Children with disabilities are nearly four times more likely to endure abuse than their non-disabled counterparts, concludes a study commissioned by the World Health Organisation (WHO). The study’s results were published on Friday in the Lancet.
According to the report, children with disabilities are 2.9 times more likely to experience sexual violence and 3.6 times more likely to endure physical violence than non-disabled children.
Kids with mental illnesses and intellectual disabilities are among the most vulnerable, facing a risk of sexual violence 4.6 times greater than their non-disabled peers. Difficulties with communication often increase the likelihood that children will not be listened to, understood or believed in the event that they report maltreatment.
The study also found that kids living in institutions face a higher risk of abuse than those who live in family homes.
The report is based on data from 17 different existing studies from high income countries like the United States, Sweden, Finland and Israel, among others. Overall, it reflects data from over 18,000 children. Of the children with disabilities studied, 27 per cent overall had experienced some type of violence, including physical or sexual abuse, and emotional neglect.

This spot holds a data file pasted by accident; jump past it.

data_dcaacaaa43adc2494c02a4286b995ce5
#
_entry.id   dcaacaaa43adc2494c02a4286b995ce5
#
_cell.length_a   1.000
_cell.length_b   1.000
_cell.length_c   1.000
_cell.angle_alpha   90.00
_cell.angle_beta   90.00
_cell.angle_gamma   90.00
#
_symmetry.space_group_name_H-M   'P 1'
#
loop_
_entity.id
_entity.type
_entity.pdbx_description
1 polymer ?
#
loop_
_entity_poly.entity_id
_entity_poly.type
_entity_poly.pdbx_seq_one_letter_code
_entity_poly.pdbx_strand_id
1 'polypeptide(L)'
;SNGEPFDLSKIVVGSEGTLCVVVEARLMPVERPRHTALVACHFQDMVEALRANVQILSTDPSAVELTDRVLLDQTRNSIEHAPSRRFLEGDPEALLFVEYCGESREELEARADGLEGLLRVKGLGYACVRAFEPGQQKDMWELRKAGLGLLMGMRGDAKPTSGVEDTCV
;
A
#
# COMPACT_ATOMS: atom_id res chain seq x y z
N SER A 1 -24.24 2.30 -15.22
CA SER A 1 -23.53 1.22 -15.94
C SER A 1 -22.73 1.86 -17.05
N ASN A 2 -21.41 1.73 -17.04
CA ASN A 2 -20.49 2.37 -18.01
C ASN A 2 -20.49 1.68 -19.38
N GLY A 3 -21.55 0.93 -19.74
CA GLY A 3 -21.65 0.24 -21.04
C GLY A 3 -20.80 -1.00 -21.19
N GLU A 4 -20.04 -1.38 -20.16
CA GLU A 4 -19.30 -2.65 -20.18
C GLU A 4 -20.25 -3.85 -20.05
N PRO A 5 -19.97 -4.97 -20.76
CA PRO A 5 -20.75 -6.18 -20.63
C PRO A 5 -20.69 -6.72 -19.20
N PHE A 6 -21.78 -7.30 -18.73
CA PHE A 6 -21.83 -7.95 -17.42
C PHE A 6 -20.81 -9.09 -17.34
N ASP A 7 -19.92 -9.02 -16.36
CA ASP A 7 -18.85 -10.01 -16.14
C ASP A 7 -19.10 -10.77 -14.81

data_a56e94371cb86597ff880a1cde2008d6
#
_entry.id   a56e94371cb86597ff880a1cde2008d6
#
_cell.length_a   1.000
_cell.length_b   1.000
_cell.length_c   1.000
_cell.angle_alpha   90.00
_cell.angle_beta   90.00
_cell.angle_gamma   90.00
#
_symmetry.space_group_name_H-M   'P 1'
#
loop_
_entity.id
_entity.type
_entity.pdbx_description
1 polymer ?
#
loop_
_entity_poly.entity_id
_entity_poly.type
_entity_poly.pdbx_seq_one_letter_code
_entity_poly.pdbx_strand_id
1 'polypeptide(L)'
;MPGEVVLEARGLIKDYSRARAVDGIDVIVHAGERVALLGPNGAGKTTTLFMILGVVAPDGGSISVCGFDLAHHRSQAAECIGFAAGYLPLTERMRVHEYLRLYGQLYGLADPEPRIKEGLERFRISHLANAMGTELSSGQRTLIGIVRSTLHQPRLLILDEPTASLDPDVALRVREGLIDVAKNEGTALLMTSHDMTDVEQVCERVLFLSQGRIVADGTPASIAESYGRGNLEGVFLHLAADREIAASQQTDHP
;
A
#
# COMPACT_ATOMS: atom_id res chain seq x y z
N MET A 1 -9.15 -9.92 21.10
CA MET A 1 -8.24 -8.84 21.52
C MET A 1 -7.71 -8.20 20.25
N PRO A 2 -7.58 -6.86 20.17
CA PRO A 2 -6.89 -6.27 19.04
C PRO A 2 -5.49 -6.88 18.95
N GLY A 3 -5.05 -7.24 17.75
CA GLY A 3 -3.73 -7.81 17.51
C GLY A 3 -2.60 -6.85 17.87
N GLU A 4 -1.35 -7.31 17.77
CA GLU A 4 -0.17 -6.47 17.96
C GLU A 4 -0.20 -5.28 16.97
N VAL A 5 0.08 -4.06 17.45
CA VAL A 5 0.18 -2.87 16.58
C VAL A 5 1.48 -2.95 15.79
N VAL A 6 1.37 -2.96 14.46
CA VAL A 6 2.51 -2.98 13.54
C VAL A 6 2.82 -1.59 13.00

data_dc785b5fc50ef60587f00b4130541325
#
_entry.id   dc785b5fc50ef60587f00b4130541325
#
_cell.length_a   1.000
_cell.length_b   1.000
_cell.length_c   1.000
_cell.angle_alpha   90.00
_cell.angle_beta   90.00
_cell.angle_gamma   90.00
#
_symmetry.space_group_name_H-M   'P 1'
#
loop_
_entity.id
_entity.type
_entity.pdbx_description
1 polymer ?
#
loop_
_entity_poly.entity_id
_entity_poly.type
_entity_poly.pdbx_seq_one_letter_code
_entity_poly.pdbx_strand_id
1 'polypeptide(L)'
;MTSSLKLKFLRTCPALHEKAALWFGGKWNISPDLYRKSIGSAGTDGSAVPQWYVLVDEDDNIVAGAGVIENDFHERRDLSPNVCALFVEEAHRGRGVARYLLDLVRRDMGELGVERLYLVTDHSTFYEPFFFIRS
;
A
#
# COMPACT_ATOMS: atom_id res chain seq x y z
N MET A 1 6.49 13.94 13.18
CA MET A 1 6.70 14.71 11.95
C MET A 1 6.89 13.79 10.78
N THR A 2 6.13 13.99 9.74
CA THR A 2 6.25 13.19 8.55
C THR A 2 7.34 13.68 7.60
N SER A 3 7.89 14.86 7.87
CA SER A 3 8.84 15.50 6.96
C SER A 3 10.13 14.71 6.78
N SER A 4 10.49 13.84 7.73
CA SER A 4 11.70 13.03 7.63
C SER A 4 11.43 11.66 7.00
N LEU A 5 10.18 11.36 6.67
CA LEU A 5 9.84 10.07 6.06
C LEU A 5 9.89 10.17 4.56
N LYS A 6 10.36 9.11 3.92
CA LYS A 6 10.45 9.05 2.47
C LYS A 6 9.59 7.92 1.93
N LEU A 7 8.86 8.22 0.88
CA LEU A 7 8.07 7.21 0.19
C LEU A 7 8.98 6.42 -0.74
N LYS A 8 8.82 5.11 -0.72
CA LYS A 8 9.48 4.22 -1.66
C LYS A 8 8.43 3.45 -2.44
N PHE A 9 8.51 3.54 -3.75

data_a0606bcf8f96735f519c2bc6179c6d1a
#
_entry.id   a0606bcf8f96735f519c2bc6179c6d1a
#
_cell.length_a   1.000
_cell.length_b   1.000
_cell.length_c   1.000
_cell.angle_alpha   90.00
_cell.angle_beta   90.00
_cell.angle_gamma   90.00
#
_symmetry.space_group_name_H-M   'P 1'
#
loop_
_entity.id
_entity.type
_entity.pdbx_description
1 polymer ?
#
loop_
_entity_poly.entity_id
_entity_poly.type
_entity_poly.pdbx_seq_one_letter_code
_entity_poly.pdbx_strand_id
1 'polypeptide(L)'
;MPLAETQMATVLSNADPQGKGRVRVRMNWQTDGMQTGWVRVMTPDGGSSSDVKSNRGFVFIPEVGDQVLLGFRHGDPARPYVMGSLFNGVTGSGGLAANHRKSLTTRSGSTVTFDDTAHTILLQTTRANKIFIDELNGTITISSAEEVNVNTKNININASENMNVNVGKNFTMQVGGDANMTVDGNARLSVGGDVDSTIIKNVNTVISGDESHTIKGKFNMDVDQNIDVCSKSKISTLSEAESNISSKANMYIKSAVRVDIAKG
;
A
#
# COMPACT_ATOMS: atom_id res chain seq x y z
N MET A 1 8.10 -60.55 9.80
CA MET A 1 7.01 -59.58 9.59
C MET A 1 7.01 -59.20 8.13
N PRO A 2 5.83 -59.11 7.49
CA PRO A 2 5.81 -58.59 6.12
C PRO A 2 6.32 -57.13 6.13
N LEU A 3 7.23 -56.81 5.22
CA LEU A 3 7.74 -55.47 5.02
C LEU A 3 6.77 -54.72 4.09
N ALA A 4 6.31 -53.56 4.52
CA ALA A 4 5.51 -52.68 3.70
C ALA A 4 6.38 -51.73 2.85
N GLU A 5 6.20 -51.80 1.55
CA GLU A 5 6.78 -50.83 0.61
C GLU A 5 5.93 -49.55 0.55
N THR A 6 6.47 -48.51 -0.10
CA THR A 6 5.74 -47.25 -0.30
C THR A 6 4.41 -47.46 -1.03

Researchers say the increased risk of violence results from the stigma, discrimination and lack of knowledge that surround disability. They also point to the dearth of social support for caregivers as a factor.
Those working on the study hope that by exposing and highlighting risk, the research will lead to better care practices and the implementation of more serious abuse prevention strategies for children with disabilities.
They also mention the need for research into abuse rates in mid-to-low-income countries, where rates of disability and chronic illness tend to be higher, and support services are few and far between. Currently, little to no data exists for these areas.
Story by: Megan Jones